The vast army of pundits, influencers, and lobbyists inhabiting the corridors of Washington, D.C. and New York City is populated largely by two categories of people: the far larger group is those who seek power for their own glorification, and the much smaller assemblage is those who seek to effect genuine change around them. Steve Forbes is a shining light in the latter group.
To celebrate his 70th birthday last week, Forbes was honored at a banquet during Mark Skousen’s annual FreedomFest gathering in Las Vegas. Mr. Forbes delivered a stirring speech emphasizing the moral and practical impetus for returning the GOP’s intellectual roots to the free market, and, more specifically to that principle fueling free markets -- capitalism. It was a classic Forbes moment; one that reminded those in attendance, like myself, of how key has been the role played by this titan of freedom in keeping America’s core values of personal liberty and entrepreneurship alive. His leadership continues to be pivotal, considering how fierce are the attacks regularly launched against economic freedom by politicians, the media, and academia.
It is only a slight over-statement to suggest that Forbes’ work over the years in publishing and politics has virtually single-handedly kept the principle of capitalism alive and well in America. He is an unashamed champion of capitalism, at a time when many view it as outdated at best, and destructive at worst. Even among Republicans, Forbes is a rarity in this respect; he does not consider his wealth and success to be an embarrassment or something from which to hide. To Forbes, like any true capitalist, wealth and success deriving from hard work and risk-taking, are intrinsically American values, attainable by any individual with the drive and determination to make it happen; and, as he also points out, so long as government does not stand in the way.
The moral and economic defenses of capitalism are not ideas that come naturally to most people; especially baby boomers educated at universities whose economics departments worship at the feet of John Kenneth Galbraith and Paul Samuelson.
Fortunately, Steve Forbes has a phenomenal ability to take complex financial and economic concepts and make them understandable to the average person. Consider, for instance, the oppressive immensity of the American tax code. “The Declaration of Independence, the words that launched our nation—1,300 words,” Forbes once quipped. “The Bible, the word of God—773,000 words. The Tax Code, the words of politicians—7,000,000 words—and growing.” Suddenly, tax law, for most an unfathomable political concept, has relevance; and, with relevance, it becomes, to Forbes and those willing to listen to him, a flashpoint for action.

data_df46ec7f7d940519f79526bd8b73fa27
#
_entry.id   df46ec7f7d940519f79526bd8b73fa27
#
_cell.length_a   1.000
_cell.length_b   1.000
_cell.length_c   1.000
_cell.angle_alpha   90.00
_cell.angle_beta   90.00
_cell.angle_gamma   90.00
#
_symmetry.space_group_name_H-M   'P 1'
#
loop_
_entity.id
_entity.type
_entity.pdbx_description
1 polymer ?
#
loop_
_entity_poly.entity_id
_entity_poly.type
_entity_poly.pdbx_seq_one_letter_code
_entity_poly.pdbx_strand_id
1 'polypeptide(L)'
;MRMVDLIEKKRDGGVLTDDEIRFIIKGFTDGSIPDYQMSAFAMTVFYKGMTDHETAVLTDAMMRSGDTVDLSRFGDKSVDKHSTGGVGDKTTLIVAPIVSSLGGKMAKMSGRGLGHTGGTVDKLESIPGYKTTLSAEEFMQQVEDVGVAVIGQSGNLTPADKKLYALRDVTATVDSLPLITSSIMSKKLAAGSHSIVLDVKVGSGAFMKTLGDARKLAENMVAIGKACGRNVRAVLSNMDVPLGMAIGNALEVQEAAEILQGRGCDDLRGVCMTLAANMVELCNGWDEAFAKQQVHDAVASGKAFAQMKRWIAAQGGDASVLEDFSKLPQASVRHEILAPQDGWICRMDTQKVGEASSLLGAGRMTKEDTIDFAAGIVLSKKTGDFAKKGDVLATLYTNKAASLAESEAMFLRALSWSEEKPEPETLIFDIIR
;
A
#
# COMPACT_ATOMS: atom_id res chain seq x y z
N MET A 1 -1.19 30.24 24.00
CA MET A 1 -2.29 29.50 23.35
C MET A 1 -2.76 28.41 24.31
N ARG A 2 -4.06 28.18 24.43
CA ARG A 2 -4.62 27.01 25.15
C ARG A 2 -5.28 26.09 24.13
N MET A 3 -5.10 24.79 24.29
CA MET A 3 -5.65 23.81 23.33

One such action was bringing the concept of a flat tax into the national discussion, where otherwise it would have existed merely as an esoteric parlor discussion among policy wonks. “You have a low [tax] rate, generous deductions for adults and for children, and you can literally do your tax return on a single sheet of paper,” Forbes remarked of the flat tax in 2011. A single piece of paper, rather than page after page of forms that you either do yourself, or more likely pay an accountant to complete? Americans could get behind that—and they have. In 2014, Reason magazine released a poll finding 62 percent of Americans supporting a flat tax. And, in the 2016 presidential primary, several Republican presidential candidates, including Ted Cruz and Rand Paul, vocally adopted the flat tax – the same platform Forbes ran on nearly two decades before – as their preferred alternative to the graduated income tax.
Forbes also has not been shy about tackling other complicated economic issues, like the gold standard and the Federal Reserve. “Just as scales measure weight, money should measure value and it does that best when it has a fixed value,” Forbes stated in a 2014 interview (and reiterated in his speech last week at FreedomFest). This has been a constant theme for the Princeton-educated Forbes, “[that] in an ideal world the head of the Federal Reserve would be no more important than the director of the Office of Weights and Measures inside the Department of Commerce.” Forbes is right here, too.
So, thank you again, Steve, as you celebrate the start of your seventh decade, for keeping America heading in the direction of prosperity and freedom, using your business acumen and keen communication skills to articulate and defend the true American way of life. We could not have got this far without you. Sláinte!